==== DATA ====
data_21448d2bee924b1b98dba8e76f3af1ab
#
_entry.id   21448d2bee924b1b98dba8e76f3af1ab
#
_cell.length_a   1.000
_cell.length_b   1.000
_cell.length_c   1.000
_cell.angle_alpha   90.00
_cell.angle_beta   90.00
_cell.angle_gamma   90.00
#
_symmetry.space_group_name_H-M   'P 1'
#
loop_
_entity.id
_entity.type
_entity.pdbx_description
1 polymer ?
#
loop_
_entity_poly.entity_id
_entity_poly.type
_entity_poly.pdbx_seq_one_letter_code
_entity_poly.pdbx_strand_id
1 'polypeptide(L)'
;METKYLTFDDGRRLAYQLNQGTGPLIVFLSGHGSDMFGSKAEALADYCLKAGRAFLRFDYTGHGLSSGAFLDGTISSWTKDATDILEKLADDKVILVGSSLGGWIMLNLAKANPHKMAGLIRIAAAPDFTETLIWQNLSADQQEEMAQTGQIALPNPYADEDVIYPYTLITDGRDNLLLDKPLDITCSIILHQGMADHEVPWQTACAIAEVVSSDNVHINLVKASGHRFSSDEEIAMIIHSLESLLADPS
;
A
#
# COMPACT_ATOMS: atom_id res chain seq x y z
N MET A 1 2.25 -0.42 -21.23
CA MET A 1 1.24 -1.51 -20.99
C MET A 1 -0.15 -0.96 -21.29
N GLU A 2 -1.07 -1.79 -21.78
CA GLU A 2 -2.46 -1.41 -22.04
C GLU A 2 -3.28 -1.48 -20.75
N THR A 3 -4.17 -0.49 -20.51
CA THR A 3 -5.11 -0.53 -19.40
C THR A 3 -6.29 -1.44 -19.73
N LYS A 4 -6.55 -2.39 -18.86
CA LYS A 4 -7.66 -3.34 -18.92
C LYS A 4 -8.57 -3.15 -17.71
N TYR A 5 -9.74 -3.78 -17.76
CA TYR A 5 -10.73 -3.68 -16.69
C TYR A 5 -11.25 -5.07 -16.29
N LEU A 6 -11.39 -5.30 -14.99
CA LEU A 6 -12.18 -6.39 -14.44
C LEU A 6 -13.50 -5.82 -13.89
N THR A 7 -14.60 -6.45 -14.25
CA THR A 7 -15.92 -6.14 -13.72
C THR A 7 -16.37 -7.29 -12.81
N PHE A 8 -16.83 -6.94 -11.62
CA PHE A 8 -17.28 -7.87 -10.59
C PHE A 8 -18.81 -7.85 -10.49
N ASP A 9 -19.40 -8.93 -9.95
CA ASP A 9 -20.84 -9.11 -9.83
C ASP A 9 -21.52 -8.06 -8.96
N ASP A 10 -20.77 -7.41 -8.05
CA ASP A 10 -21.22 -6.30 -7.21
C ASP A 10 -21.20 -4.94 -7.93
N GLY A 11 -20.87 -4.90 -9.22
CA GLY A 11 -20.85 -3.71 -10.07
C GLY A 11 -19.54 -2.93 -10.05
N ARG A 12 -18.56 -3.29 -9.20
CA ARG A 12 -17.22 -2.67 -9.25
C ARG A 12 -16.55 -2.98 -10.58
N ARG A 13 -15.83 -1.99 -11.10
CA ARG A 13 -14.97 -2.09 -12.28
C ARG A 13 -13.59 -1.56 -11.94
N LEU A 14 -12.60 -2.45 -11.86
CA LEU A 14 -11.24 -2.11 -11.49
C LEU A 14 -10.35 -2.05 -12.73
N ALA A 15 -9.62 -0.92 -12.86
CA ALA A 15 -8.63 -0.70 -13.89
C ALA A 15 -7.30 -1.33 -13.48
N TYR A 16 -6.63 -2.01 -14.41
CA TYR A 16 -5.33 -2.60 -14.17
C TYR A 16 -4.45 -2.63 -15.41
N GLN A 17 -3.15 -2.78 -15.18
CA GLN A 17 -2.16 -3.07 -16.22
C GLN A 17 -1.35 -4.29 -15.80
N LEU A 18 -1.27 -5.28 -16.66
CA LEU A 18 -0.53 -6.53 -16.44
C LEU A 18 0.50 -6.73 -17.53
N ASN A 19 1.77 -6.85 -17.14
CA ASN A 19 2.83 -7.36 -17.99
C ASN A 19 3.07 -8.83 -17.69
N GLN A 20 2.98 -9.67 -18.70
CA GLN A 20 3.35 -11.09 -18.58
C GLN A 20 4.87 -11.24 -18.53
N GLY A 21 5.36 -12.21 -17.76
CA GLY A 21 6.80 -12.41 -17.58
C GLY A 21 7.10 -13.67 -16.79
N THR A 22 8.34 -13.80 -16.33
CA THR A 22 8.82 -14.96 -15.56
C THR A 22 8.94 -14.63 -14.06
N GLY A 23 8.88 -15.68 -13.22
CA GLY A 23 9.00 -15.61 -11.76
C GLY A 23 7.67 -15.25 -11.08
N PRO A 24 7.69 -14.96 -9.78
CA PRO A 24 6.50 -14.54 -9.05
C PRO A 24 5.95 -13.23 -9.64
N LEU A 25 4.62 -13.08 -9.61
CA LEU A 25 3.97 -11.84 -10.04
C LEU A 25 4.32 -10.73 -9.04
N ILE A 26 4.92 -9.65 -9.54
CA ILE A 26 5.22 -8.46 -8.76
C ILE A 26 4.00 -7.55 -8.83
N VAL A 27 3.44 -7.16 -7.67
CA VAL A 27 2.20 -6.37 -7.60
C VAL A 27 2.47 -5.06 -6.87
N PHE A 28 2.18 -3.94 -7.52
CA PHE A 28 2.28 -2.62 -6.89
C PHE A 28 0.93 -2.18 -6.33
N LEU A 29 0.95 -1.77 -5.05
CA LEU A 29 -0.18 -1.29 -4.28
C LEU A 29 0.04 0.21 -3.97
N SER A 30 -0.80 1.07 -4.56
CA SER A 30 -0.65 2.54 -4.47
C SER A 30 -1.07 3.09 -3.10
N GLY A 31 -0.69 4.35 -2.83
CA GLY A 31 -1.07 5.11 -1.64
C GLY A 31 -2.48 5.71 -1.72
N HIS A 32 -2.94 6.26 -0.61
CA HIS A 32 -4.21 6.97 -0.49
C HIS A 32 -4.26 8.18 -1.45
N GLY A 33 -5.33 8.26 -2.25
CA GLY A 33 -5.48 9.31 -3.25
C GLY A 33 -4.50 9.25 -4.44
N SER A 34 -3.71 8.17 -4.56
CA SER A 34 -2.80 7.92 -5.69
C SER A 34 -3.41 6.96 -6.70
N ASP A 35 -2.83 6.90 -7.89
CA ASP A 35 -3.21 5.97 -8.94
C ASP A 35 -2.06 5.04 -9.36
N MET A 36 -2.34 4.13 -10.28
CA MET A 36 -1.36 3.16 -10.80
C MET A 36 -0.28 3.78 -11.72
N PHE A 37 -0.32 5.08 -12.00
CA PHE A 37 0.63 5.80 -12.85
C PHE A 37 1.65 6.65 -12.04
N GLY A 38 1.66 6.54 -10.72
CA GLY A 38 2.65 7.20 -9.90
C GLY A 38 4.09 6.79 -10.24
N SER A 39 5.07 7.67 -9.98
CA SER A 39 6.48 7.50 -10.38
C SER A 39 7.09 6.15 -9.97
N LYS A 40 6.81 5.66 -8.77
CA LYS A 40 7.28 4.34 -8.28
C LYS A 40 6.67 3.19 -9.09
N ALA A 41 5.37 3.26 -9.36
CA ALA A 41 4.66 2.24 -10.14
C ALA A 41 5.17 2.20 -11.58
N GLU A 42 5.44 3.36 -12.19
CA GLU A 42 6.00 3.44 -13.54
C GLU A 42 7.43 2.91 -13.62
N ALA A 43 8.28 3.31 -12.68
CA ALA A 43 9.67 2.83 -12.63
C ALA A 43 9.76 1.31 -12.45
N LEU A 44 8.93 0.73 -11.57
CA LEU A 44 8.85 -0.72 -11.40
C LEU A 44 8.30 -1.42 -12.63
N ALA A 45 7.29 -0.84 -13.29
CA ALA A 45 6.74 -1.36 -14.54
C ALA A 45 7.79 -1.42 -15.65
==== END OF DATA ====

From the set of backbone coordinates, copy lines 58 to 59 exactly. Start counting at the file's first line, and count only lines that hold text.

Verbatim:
N ASP A 10 -20.77 -7.41 -8.05
CA ASP A 10 -21.22 -6.30 -7.21